Dr. Murray Hiebert is a top Asia expert and skilled researcher with four decades of experience living and working in Asia. Murray serves as head of research for strategic consulting firm BowerGroupAsia and is the author of Under Beijing’s Shadow: Southeast Asia’s China Challenge (Roman Littlefield, 2020). Murray is also a senior associate of the Southeast Asia Program at the Center for Strategic and International Studies (CSIS) in Washington, D.C

The strategic position of Vietnam in Indo-Pacific Region

The Vietnam-U.S. bilateral relations are crucial in the regional context, especially after the U.S announcement of President Biden’s Indo-Pacific Strategy in early 2022. “With the Indo-Pacific strategy, there are a wide range of areas that the region, including Vietnam can work together with the U.S. We have a lot of shared interests, for example, to have this region as a region of peace, stability and prosperity based on a rule of law and also on international law,” Ambassador Phạm Quang Vinh said. 

Ambassador Pham Quang Vinh was appointed by President Truong Tan Sang as the fifth Ambassador Extraordinary and Plenipotentiary of the Socialist Republic of Vietnam to the United States of America in July 2014. He has also been accredited to the title of Senior Ambassador – the highest rank for a Vietnamese career diplomat.

Observing from the perspective of regional security and defense, Vietnam plays an important role in maintaining peace and stability, for the South China Sea in particular. “The U.S. published the “Interim National Security Strategic Guidance” only 45 days after Joe Biden officially became the President of the United States in which they mentioned Vietnam as one out of two important partners in ASEAN region. It shows that the U.S. under the Joe Biden administration appreciates the role of Vietnam,”  Major General Nguyễn Hồng Quân sharedFollowing the guidance, the U.S. has supported Vietnam in protecting sea security by providing patrol boats and international law training for Vietnamese Maritime Police. 

Discussion on the position and actions of Vietnam and ASEAN in the context of major power competition, all speakers emphasized the balance of power in the region, as “we do not want ASEAN to be dominated by any one major power. So we want all the major powers working and cooperating with ASEAN members for  peace and prosperity of the region,” explained Ambassador Phạm Quang Vinh.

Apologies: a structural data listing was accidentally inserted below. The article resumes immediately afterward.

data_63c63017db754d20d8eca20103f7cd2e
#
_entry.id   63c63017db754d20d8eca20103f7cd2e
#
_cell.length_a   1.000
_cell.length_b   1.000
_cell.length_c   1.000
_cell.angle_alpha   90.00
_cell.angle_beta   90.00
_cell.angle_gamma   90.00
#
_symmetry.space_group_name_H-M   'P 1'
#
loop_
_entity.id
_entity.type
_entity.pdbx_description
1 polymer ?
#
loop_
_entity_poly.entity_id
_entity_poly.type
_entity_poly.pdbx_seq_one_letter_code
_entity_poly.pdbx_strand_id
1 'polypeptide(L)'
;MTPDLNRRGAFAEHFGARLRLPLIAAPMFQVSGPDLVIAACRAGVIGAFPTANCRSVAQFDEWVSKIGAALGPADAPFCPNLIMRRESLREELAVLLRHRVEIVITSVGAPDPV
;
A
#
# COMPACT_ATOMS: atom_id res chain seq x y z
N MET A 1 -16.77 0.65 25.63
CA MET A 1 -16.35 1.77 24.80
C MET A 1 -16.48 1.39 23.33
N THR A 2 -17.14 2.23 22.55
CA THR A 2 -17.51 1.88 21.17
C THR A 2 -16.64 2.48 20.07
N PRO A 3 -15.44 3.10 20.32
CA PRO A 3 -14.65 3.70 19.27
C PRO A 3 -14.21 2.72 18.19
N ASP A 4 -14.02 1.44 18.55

“We can’t separate challenges and opportunities into two baskets; they are intertwined. We don’t want to be trapped into competition among major powers. But at the same time, we must view this as an opportunity to work with all major powers for our interests and for the development of our nation and the region,” he continued.

From bilateral to multilateral relations

The bilateral relations between Vietnam and the U.S. help Vietnam settle and maintain multilateral relations, especially in peacekeeping missions and commercial defense.

Since 2014, the U.S. has assisted Vietnam to successfully deploy four (04) level-2 field hospitals and one (01) sapper unit to take on a peacekeeping mission in South Sudan. The participation of Vietnam in the peacekeeping mission is a testament for Vietnam’s engagement and contribution to global security. 

In terms of commercial defense, since 2010, Vietnam has diversified the supply base of military weapons and facilities. “20 years ago, Russia was our only supplier taking up 90% weapons in Vietnam, but today, the proportion has reduced to 70%, the rest we has bought from other countries, such as the U.S., Israel, France, Canada,” Major General Nguyễn Hồng Quân shared. 

Facing the ever changing future of our volatile world, it is essential to promote multilateral relations to foster collective actions towards the common good of our nations. Under the administration of President Joe Biden, the United States is particularly interested in promoting multilateral partnerships among countries in the regions, continents, and the world. Multilateral relations are built from shared interests and based on respecting the differences in politics – culture – society of each country. Vietnam will certainly accompany the United States and other countries in promoting multilateral relations and in the implementation of the Indo-Pacific Strategy.

An Binh